As a little kid, we’d go down to Waikiki Beach and visit my grandmother at the Uluniu Swimming Club.
Back in those times, it seemed like it was a place only grandmothers went; from my sub-four-foot perspective, the place was packed with old ladies.
It figures, Uluniu was originally founded as the Women’s Auxiliary of the Outrigger Canoe Club.
The facility was right on Waikiki Beach between the Royal Hawaiian Hotel and the Moana Hotel, next door to the old location of the Outrigger Canoe Club.
I remember the hau-covered trellised walkway into the club.
Shortly following the organization of the Outrigger Canoe Club in 1908, wives of members demanded facilities for women at the Club so they, too, could enjoy the ocean waters in front of the Club.
Uluniu started in Waikiki in 1909; it was located in a grove called Helumoa (they say there were 10,000 coconut trees; in 1795, King Kamehameha I established a home in the Helumoa coconut grove.)
The Women’s Auxiliary provided women and girls with a recreational environment, away from the men’s club.
In 1914 Uluniu was the first women’s club to be affiliated with the Amateur Athletic Union when Ellen Fullard-Leo became the first woman member of the AAU.
The Uluniu was asked to design “sensible bathing costumes” for women (short sleeves and legs). These bathing suits not only were used in Hawaii, they became the standard for all National AAU competition. (Uluniu)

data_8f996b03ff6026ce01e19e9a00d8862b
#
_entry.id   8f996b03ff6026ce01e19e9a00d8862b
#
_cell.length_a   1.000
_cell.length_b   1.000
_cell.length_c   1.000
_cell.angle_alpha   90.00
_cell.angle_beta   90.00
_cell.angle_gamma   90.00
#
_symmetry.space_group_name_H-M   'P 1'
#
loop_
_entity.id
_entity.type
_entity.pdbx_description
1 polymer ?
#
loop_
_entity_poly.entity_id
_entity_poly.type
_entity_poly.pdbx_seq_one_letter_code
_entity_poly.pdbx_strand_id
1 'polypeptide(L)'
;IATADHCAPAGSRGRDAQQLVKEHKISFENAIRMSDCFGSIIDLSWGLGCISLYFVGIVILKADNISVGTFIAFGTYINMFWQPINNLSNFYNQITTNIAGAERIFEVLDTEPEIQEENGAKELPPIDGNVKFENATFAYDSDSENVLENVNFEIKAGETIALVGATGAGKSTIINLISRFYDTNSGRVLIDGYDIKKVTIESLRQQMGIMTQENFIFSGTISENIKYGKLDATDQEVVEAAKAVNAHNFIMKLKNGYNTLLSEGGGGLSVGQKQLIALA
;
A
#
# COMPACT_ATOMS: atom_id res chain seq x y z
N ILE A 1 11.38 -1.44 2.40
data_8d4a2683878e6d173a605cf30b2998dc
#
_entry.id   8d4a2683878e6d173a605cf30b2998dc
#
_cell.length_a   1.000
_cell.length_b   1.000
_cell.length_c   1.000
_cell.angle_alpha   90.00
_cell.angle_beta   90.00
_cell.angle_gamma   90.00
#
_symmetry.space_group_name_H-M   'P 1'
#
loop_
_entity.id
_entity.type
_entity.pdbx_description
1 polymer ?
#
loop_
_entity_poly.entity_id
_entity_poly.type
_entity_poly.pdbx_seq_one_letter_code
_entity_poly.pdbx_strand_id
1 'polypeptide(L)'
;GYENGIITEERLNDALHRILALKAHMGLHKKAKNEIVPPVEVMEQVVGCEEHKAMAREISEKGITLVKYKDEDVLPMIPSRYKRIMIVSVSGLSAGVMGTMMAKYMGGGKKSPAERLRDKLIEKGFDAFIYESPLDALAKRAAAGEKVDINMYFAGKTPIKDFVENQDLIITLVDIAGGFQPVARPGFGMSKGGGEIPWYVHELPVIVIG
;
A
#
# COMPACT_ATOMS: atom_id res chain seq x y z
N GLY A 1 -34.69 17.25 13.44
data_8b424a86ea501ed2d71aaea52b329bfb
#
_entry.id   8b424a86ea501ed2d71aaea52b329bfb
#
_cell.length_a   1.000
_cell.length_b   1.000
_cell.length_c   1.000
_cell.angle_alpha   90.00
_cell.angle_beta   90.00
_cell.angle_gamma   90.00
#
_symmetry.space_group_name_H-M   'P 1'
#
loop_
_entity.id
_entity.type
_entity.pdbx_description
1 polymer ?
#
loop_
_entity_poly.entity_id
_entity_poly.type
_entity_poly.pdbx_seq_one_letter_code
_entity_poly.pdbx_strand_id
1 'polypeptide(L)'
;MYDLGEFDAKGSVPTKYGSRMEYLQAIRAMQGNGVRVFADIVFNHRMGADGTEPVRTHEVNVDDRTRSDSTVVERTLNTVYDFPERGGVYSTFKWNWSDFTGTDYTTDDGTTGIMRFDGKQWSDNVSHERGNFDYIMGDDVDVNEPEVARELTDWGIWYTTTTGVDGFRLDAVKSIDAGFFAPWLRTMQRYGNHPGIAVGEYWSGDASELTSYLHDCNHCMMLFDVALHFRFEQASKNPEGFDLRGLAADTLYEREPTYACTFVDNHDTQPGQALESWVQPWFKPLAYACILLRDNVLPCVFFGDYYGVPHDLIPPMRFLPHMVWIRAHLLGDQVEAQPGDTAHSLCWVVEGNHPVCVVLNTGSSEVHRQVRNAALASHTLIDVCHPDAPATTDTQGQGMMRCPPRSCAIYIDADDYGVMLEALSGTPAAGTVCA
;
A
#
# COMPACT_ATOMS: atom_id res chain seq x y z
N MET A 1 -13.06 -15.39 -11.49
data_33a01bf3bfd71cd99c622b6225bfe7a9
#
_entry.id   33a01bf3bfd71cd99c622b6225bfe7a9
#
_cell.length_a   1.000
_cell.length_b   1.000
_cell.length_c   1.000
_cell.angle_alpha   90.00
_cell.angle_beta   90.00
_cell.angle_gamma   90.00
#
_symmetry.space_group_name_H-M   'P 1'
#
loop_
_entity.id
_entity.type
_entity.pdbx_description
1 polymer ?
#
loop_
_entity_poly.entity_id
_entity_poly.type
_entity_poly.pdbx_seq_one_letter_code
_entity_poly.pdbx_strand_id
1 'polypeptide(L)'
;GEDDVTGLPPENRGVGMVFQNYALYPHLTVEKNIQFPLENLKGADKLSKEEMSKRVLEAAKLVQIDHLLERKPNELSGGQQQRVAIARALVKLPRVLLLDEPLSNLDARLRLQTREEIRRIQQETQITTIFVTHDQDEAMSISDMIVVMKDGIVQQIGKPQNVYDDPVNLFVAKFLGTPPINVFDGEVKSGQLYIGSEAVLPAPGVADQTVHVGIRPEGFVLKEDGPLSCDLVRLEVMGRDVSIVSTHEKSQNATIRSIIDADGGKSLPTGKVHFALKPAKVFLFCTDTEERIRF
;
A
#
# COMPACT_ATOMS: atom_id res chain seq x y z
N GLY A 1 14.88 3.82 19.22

In 1925, the Club separated from the Outrigger and became the Uluniu Women’s Swimming Club, accepted male spouses as non-voting members, and sponsored swimming programs, meets and competitions with trophies sought by local high schools.
The Swanzy Cup, named for Julie Judd Swanzy, the first club president, was given to individuals, mostly for high school swimmers.
The Uluniu Bowl trophy was awarded to teams, and was won so many times by the Punahou School team that the Club has given it on permanent loan to the school.
“Our club stands for something valuable and solid, not only in its direct influence on the beach but indirectly on the community at large.”
“The club offers a chance to use the beach here to our members and their children and for the older members without children, there is always this lovely shaded lanai with a view out over the ocean and enjoyment in the late afternoon.” (Castle; OCC)
On October 9, 1939, a new clubhouse was opened. Previously the clubhouse was located between the OCC and the Moana Hotel; it was later moved Waikiki of the Royal Hawaiian Hotel and remodeled.
In 1965, the Club changed its name for the third time to the Uluniu Swimming Club and admitted men as voting members. This was in preparation for the loss of the Waikiki lease, when both Outrigger and Uluniu had to leave their Waikiki properties.
The club no longer has a place at Waikiki; its last day on Waikiki Beach was June 26, 1968.
In the 1970s, the club purchased the present clubhouse property in Lāʻie, overlooking a large coconut palm-lined lawn extending to the beachfront.
Members and their guests can stay at the clubhouse, “Kaiwao” (literally, “inland of the sea;”) it’s located just past the Polynesian Cultural Center.
It’s actually a beach house used by members as an overnight-retreat. With about 100 members in the club, members share responsibility of management and care for the house.
In 2008, about five-decades after first visiting Uluniu as a little kid, I joined the Uluniu Swimming Club; we enjoy our retreats to the beach house.